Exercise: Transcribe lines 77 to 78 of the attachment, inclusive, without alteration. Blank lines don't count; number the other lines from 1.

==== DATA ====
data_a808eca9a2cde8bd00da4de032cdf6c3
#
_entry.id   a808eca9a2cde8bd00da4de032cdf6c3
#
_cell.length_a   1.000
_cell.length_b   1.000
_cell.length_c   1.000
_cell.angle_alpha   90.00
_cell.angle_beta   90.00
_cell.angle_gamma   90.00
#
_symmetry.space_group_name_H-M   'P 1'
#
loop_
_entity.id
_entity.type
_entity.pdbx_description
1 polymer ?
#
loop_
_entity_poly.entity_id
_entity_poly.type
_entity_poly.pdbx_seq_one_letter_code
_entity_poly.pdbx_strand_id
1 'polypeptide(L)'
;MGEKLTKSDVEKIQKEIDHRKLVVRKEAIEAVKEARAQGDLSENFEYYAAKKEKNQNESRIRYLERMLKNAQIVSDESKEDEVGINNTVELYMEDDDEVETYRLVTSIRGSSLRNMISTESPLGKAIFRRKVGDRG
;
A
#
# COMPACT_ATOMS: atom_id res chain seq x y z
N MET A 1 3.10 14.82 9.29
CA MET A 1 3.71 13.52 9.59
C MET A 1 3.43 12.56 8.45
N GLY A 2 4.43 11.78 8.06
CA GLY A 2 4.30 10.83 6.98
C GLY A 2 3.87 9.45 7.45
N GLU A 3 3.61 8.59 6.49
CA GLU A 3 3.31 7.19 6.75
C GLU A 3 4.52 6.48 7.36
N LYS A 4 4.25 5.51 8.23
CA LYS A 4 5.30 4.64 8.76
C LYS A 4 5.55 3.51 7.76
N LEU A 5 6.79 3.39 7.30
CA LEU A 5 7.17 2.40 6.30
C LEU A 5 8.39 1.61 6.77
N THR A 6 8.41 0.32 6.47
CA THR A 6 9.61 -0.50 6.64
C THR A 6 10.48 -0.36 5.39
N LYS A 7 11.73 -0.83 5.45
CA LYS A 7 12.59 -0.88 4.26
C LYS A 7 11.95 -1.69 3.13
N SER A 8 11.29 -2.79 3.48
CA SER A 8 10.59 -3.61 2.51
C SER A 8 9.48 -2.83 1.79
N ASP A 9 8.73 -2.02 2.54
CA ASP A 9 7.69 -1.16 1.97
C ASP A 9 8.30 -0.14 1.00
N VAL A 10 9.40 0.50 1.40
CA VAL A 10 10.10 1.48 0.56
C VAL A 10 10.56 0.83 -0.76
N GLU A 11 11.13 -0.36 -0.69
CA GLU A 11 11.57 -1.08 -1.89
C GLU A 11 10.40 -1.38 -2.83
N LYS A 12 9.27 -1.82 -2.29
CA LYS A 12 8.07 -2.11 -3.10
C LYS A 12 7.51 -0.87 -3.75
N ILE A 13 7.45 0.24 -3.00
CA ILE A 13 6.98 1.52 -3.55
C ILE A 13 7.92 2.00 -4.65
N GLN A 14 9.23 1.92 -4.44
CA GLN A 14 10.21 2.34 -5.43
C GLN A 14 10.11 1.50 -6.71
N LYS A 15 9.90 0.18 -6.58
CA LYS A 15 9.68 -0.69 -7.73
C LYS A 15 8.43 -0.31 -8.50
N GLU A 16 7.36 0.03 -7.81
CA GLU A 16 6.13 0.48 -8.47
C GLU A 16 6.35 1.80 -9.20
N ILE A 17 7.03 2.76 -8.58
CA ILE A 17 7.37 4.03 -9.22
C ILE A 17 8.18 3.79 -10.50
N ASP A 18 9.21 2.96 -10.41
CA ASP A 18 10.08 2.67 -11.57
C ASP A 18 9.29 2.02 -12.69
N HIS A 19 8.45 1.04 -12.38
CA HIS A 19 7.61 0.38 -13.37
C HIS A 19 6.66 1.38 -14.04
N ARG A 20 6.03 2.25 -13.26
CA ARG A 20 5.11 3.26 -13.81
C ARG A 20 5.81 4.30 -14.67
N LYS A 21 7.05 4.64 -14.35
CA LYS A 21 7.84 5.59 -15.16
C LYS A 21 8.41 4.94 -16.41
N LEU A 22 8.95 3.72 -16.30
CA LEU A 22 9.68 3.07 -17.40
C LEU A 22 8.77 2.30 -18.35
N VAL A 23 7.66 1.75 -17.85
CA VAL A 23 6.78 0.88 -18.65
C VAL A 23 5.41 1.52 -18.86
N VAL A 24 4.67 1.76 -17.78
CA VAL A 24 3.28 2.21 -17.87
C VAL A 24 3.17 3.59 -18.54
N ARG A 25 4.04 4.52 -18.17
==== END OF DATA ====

CA GLU A 16 6.13 0.48 -8.47
C GLU A 16 6.35 1.80 -9.20